How Acupuncture Works

new-meridianHow Acupuncture Works

You may have heard that acupuncture is one of the only therapies that actually stimulates the body’s healing ability.  You may already know this means it can reduce pain, increase range of motion, help tissue heal, and benefit overall health.  However, if you are like most people, you are probably wondering how acupuncture actually works.  How can such a simple thing as a needle create such powerful effects?  You may also be wondering if acupuncture involves some mystical or energetic component.  Our goal is to share the underlying mechanisms of acupuncture, making it accessible to as many people as possible.

Although acupuncture is a mystery to most people, its effects are actually well-understood.  A prominent researcher, Professor Bruce Pomeranz, has stated that “We know more about acupuncture analgesia than we know about many chemical drugs in routine use.  For example, we know very little about the mechanisms of most anesthetic gases, but still use them regularly.”  (Pomeranz, B: Acupuncture analgesia-basic research.  In Stux G, Hammerschlag R, editors: Clinical acupuncture scientific basis, Berlin, 2001, Springer).

The effects of acupuncture can be at least partially explained through at least 5 known biological mechanisms.  To thoroughly explain these would require an entire book.  Below is a very abbreviated guide to some of the known mechanisms of how acupuncture works.

  • Local Effects – Acupuncture produces many effects by stimulating nerve fibers in the muscles and skin.  Various neuropeptides are released when the acupuncture needles are inserted.  This cause the local blood vesels to dilate, which increase the local blood flow.  The increased blood flow encourages tissue healing.
  • Segmental Analgesia – Action potentials (nerve signals) are transmitted upwards along the nerve to a particular segment of the spine.  When the spine receives this signal, it works to turn off pain where the needle is inserted, but also in other areas that are controlled by this segment.  For this reason, needles in the hand and wrist can be used to turn off pain in the neck.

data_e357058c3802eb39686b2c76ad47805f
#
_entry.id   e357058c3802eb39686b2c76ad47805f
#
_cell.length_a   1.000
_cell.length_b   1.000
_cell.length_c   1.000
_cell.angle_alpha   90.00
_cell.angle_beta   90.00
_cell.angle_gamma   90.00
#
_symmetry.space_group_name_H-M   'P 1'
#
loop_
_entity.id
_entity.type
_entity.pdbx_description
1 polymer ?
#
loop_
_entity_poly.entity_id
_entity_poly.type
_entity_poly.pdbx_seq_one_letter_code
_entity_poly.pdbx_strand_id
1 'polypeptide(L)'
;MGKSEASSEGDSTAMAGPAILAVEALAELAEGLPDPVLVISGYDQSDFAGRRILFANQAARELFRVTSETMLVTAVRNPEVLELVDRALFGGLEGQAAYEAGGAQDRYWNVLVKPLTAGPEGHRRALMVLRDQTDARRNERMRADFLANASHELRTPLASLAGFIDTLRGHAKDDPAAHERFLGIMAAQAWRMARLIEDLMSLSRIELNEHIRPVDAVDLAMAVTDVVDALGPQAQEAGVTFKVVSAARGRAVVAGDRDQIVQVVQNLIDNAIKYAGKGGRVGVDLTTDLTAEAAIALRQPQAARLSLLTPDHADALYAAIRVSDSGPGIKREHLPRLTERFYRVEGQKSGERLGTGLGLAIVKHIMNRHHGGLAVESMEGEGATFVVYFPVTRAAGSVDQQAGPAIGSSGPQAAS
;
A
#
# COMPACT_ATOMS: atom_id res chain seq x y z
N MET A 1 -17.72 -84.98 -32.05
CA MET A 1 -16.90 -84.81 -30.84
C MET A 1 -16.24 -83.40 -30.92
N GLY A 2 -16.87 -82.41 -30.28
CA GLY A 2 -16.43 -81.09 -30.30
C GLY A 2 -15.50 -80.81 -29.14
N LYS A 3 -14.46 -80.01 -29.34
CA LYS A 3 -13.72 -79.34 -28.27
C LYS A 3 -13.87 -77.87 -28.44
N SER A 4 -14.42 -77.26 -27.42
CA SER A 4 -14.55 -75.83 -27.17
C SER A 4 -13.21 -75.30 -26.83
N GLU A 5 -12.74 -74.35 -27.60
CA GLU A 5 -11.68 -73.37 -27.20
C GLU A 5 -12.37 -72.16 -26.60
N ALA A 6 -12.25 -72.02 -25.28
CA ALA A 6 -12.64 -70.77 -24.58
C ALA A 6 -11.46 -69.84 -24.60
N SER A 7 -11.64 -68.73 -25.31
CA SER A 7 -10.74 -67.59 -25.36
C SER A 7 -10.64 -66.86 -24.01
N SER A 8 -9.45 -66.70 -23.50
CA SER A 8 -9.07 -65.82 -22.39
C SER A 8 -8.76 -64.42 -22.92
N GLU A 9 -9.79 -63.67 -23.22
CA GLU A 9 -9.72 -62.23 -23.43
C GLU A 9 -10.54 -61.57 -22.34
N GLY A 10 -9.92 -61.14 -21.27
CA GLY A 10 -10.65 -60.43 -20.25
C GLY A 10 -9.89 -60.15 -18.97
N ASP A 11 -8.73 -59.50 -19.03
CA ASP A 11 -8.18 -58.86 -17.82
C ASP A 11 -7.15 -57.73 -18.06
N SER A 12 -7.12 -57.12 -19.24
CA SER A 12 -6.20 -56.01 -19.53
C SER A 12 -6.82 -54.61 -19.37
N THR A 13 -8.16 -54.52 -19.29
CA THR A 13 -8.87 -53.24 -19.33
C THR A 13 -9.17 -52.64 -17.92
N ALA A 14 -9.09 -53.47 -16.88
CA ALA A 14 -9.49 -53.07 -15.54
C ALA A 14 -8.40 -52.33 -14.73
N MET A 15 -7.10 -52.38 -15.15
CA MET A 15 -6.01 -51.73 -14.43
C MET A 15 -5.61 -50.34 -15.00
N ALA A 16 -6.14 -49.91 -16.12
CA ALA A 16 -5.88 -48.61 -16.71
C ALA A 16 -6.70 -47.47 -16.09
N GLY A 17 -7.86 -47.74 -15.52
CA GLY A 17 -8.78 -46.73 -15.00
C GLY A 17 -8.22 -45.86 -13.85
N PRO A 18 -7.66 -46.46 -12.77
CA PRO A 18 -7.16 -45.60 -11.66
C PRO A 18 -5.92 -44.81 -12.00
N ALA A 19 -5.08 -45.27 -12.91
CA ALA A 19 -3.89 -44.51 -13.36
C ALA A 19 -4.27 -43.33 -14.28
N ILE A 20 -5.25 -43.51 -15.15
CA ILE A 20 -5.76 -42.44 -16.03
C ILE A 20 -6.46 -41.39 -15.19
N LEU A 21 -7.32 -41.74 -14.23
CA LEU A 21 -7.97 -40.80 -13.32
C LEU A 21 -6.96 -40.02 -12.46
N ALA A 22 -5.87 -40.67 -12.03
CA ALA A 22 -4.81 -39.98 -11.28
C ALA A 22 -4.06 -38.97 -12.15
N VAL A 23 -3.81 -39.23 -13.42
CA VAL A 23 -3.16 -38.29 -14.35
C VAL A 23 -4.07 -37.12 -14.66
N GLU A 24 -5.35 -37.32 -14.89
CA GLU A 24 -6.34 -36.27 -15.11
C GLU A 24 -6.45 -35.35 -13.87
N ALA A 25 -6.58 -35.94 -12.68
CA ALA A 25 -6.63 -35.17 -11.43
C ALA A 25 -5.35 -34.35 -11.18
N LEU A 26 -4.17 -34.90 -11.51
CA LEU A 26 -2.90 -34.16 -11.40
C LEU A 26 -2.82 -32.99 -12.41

• Extrasegmental Analgesia – After the signals from the needles are transmitted to the spine, they travel along to the brain.  Here, they stimulate another pain suppressing mechanism.  The brain inhibits pain sending a message downwards through the spine and throughout the whole body.
  • Central Regulatory Effects – Deeper structures within the brain are also affected by the acupuncture stimulation, including the hypothalamus and limbic system.  These parts of the brain produce the feelings of calmness and euphoria that acupuncture is famous for, and also help regulate the internal organs.
  • Myofascial Trigger Points – A myofascial trigger point is a “taut band,” or a rubbery knot felt within the muscle, often in the neck and back.  These are areas of contracted muscle tissue which constrict blood and nerve flow.  They can be caused by tension, stress, overuse, poor posture, and many other factors.  They can cause pain where they are but can also radiate pain into other areas.  Needling the trigger points is one of the most effective ways to break up the trigger points, and can be quite effective in relieving pain!

Meridians, Points, and Qi

The areas for acupuncture treatment consist of specific points located along “meridians.”  The word “meridian” was chosen as a translation for the Chinese term “jingluo.”  This term actually refers to the blood vessels.  The ancient Chinese had a thorough understanding of the circulatory system.  The acupuncture points, or “nodes” represent neurovascular concentrations of fine vascular structure and related nerves.  “Qi” (pronounced “chee”) has many meanings in Chinese, including vital breath, weather, functional activity.  It does not mean “energy.”  In the context of Chinese medicine, it refers to oxygen within the blood, which is used to generate energy in the body.  The original understanding of acupuncture was as a method used to stimulate the flow of blood to the limbs and organs.

Suggested Reading

Biomedical Acupuncture for Pain Management: An Integrative Approach

Dao of Chinese Medicine: Understanding an Ancient Healing Art

An Introduction to Western Medical Acupuncture

 

A Super Close & Convenient Naperville Location

We're at the corner of Mill and Diehl!
Our Current Hours

Tuesday: 10-7
Wednesday: 10-7
Thursday: 10-7
Saturday: 9-2

How To Contact Us

Naperville Acupuncture Center
1801 North Mill Suite G
Naperville, IL 60563
(630) 369-3237

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